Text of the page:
Creating an incident response team to take action during such crisis scenarios can be effective. The senior team should include representatives from experts across management, IT, HR and PR teams, while the internal investigation should be led by in-house or external lawyers who are experienced in managing investigations and able to advise on potential exposure and routes for recovery. The team may also need to include outside experts, such as specialist cyber-security firms or forensic IT experts and accountants.
“It’s important to develop a crisis management protocol by gathering information to understand what has happened, preserving evidence, and controlling the messaging to stakeholders”
The first 24 hours following a breach is vital. During this period, the priorities should be for the core team to shore up defences through software and or hardware fixes.
It’s crucial to isolate the point of attack (mobile, email or web) and protect the most valuable assets – trade secrets or other high-value IP and personal data, for example. Minimise the damage by getting systems up and running again or taken down temporarily to prevent further harm. If passwords have been compromised, alert those affected.
It’s important to develop a crisis management protocol by gathering information to understand what has happened, preserving evidence and controlling the messaging to stakeholders.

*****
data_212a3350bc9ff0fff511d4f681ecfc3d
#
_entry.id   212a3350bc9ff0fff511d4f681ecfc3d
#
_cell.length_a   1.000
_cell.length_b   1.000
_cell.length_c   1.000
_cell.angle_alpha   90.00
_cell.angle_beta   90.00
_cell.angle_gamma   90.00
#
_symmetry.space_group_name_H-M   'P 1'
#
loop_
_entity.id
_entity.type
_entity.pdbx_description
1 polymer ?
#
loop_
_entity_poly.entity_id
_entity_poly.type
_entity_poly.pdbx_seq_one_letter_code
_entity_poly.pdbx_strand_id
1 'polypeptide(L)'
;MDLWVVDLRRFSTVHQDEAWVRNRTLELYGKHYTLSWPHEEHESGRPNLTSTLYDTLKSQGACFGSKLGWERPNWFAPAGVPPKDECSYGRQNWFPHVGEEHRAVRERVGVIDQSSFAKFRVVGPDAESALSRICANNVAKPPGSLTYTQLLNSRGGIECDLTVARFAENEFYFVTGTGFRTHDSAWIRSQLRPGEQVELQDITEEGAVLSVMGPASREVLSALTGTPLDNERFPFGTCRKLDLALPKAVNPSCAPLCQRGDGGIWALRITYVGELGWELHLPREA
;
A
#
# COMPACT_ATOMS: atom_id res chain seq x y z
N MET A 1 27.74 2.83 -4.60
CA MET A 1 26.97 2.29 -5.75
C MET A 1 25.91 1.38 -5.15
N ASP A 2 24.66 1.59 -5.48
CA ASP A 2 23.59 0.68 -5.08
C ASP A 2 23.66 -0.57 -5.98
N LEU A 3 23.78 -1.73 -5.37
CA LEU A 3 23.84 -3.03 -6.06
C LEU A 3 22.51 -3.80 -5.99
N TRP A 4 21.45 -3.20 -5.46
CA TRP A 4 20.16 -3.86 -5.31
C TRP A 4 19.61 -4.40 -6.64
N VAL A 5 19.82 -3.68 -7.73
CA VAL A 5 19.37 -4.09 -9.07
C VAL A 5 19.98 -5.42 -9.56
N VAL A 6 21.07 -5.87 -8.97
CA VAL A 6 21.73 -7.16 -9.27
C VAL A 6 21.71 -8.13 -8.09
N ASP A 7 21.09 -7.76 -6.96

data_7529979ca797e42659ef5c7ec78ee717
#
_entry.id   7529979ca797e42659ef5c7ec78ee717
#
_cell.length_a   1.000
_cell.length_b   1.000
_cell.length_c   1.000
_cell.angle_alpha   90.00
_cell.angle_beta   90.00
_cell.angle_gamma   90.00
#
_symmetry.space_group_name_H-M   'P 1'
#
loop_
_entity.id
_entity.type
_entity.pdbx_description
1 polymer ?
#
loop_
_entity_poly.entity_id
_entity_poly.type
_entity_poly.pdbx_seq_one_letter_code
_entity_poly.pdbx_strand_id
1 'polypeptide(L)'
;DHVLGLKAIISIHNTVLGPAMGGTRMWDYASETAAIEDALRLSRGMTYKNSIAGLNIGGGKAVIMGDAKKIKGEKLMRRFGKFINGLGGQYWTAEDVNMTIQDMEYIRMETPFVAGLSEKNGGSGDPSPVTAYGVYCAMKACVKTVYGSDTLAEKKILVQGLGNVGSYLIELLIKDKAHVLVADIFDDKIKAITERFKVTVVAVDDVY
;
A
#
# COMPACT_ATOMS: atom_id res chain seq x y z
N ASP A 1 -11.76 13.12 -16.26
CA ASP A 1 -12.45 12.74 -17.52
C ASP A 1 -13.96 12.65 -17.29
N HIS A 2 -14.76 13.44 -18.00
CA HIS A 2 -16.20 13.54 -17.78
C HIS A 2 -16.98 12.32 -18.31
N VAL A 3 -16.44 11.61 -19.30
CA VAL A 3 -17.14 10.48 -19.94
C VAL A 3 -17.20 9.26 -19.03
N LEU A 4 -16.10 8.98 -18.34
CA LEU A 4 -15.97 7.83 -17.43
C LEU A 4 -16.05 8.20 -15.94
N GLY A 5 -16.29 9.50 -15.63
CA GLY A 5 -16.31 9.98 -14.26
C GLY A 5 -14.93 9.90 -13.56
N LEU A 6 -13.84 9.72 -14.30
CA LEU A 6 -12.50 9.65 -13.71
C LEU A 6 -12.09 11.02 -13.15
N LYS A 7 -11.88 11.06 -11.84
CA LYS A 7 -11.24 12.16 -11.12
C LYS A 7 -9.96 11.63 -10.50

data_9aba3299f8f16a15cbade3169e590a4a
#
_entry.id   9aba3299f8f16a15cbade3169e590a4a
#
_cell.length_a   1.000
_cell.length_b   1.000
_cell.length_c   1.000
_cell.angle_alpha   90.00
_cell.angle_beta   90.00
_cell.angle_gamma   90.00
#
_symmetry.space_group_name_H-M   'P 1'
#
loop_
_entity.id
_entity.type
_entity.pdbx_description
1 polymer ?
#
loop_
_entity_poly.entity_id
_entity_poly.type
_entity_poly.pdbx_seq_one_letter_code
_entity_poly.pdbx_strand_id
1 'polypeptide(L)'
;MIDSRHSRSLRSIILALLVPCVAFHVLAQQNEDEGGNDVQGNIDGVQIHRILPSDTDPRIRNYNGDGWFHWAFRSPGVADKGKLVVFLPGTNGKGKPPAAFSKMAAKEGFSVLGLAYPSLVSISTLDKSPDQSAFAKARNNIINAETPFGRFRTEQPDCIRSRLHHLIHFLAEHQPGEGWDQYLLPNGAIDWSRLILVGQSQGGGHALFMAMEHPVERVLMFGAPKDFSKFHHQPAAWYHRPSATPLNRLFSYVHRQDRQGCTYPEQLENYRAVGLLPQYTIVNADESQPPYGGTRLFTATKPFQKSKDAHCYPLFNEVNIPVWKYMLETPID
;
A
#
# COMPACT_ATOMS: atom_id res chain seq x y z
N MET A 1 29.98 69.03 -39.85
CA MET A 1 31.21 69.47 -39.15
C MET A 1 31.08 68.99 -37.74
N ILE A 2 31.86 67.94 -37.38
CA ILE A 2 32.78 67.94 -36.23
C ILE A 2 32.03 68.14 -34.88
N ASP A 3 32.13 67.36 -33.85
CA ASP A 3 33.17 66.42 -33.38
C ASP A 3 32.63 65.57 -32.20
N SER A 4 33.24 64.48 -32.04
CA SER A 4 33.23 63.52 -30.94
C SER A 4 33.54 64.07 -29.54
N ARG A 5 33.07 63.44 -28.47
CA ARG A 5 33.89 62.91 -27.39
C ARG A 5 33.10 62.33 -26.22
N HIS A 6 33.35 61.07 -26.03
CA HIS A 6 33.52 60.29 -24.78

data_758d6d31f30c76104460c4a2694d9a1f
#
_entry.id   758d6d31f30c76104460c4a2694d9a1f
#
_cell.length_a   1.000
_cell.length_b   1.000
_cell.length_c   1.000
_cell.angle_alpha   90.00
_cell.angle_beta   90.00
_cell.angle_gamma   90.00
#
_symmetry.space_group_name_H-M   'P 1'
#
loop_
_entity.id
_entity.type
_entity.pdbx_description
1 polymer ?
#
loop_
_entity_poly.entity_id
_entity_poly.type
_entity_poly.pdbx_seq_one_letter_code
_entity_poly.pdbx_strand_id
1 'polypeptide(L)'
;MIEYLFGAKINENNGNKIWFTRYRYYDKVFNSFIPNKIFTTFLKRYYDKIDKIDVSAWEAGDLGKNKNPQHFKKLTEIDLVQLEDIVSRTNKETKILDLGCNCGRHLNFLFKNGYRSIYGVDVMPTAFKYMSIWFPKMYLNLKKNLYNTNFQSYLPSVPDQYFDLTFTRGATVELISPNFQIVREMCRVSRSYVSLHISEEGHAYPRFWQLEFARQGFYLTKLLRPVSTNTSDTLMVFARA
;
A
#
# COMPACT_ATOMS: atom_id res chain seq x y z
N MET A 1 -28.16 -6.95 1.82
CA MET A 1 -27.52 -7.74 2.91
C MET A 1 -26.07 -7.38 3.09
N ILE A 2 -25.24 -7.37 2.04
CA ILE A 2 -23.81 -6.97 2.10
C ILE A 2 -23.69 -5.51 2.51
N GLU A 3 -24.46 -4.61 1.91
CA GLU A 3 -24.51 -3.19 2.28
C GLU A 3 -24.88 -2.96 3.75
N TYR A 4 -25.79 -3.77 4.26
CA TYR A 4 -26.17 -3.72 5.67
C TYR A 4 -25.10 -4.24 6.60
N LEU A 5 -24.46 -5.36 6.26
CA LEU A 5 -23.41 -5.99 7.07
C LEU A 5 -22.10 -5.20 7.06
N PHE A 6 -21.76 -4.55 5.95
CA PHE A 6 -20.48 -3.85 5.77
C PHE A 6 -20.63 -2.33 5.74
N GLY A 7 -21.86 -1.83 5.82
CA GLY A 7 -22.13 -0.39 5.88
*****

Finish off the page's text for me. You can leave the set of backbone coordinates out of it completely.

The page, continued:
Consider any reporting obligations to regulators, supply and delivery chain, the market, insurers and law enforcement authorities. Many companies will prepare for crisis situations by creating annual simulations to ensure the senior team is ready to act on their feet under pressure.
Efficiently responding to cyber-security incidents demonstrates that a company’s compliance programme fulfils its regulatory, contractual and common law duties.
While data management and security is a very important consideration, there are huge commercial opportunities for contractors that successfully deploy smart tech data in the built environment.
In my view, the industry will continue implementing smarter technology and take advantage of the efficiencies that it can bring. However, steps must be taken to protect against cyber breaches.
Matthew Heywood is a partner in the construction practice at Osborne Clarke